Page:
Afternoon Siesta For More Than 30 Minutes Associated With Obesity, Study Shows

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A recent study suggests that individuals who take naps for more than 30 minutes during the day are at a greater risk of being obese or experiencing high blood pressure. For example, the researchers found that those in Spain who took longer siestas had higher Body Mass Index (BMI), blood pressure levels, and other health conditions associated with diabetes and heart disease. On the other hand, individuals who took “power naps” for less than half an hour were able to avoid these health risks and even had better blood pressure levels than those who did not take naps at all.

Duration of siesta important in overall health

The team of researchers from Brigham and Women’s Hospital concludes that a siesta’s duration is crucial for productivity at work and overall health.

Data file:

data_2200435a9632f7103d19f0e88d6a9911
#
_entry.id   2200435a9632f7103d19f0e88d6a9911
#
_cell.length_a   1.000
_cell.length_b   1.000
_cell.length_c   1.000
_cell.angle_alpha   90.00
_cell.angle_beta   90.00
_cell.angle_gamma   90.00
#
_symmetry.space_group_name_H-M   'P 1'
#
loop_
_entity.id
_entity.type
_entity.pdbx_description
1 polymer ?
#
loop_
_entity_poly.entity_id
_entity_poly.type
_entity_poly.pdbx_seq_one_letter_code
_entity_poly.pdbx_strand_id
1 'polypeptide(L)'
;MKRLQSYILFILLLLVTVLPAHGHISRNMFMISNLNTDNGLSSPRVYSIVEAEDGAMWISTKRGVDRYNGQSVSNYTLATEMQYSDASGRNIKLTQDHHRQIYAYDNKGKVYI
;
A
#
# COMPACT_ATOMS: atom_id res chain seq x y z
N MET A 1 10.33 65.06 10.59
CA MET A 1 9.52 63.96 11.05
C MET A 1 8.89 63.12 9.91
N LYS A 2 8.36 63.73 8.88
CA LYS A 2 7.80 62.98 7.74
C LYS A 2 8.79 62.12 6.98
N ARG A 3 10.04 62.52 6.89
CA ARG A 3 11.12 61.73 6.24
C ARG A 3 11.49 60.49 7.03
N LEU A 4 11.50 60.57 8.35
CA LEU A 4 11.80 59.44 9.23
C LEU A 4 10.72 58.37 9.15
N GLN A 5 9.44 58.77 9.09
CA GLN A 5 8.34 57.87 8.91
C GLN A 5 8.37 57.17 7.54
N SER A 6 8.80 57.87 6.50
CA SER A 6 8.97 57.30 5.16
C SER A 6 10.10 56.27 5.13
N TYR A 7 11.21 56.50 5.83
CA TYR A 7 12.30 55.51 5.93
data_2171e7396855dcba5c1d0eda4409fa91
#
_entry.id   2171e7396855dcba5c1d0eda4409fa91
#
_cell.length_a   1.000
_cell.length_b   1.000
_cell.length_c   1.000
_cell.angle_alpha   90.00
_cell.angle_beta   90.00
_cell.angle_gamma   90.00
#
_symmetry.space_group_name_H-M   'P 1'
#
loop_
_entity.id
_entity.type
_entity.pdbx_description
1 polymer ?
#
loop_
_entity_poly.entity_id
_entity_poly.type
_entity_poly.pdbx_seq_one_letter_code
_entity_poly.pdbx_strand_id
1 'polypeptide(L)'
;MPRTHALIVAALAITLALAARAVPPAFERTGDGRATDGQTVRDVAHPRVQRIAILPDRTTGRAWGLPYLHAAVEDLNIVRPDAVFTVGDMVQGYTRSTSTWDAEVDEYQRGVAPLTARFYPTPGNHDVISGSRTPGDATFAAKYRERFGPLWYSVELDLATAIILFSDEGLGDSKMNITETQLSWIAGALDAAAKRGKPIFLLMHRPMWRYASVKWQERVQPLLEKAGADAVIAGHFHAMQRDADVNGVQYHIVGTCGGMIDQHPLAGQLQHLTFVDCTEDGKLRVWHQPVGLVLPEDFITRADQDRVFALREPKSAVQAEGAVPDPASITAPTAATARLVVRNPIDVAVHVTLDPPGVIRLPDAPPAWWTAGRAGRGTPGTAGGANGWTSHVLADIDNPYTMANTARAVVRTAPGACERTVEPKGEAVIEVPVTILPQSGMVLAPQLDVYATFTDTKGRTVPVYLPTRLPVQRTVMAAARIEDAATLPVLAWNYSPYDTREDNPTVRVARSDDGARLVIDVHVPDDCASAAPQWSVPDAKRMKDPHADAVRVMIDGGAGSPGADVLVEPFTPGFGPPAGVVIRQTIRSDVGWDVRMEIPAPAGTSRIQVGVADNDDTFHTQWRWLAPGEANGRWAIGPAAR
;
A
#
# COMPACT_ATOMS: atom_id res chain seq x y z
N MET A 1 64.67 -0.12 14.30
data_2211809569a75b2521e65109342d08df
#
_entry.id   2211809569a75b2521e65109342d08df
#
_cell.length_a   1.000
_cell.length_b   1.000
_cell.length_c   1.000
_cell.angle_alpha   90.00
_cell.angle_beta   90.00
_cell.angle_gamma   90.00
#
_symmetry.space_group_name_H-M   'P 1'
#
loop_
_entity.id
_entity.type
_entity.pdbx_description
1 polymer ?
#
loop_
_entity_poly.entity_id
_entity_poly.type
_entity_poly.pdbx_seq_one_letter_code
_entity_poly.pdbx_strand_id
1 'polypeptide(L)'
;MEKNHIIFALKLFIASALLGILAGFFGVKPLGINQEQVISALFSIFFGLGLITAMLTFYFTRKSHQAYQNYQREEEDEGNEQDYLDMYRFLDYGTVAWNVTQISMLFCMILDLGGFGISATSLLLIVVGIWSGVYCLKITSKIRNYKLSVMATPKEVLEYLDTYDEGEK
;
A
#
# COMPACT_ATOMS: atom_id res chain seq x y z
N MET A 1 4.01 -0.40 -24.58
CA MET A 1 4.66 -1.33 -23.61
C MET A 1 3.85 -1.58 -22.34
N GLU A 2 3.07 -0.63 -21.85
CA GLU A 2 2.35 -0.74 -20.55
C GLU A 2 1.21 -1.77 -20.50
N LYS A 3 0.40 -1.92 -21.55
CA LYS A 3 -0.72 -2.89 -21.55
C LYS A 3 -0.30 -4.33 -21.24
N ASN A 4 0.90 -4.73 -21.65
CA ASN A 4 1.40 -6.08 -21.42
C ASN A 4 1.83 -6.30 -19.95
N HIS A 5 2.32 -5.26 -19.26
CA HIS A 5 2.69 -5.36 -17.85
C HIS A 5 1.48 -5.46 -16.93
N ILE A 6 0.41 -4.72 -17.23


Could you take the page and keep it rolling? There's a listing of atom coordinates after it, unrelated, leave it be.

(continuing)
The word “siesta” originates from the Latin word “sexta,” meaning the sixth hour, and refers to the nap taken after the midday meal. The practice has been shared for centuries in warm regions like the Mediterranean and Latin America, with Spain, where the tradition began, still observing it today with many businesses closing between 2 pm and 4 pm to allow employees to rest during the hottest time of the day.

Longer siestas associated with higher BMIs

Researchers looked into data from 3,275 Spanish adults in Murcia, Spain, to examine the connection between napping and obesity, considering cultural differences. The study found that individuals who took longer siestas had higher BMIs, larger waist circumference, and higher blood pressure. They were also more likely to have metabolic syndrome, which increases the risk of several severe health conditions.

The study found that longer siestas were associated with later sleep and meal times, increased energy intake, and even smoking. Longer naps were also more likely to be taken lying down in bed rather than on a sofa. However, those who took siestas for less than 30 minutes a day did not have an increased risk of obesity or metabolic health problems. Short naps were even found to be beneficial in reducing systolic blood pressure.

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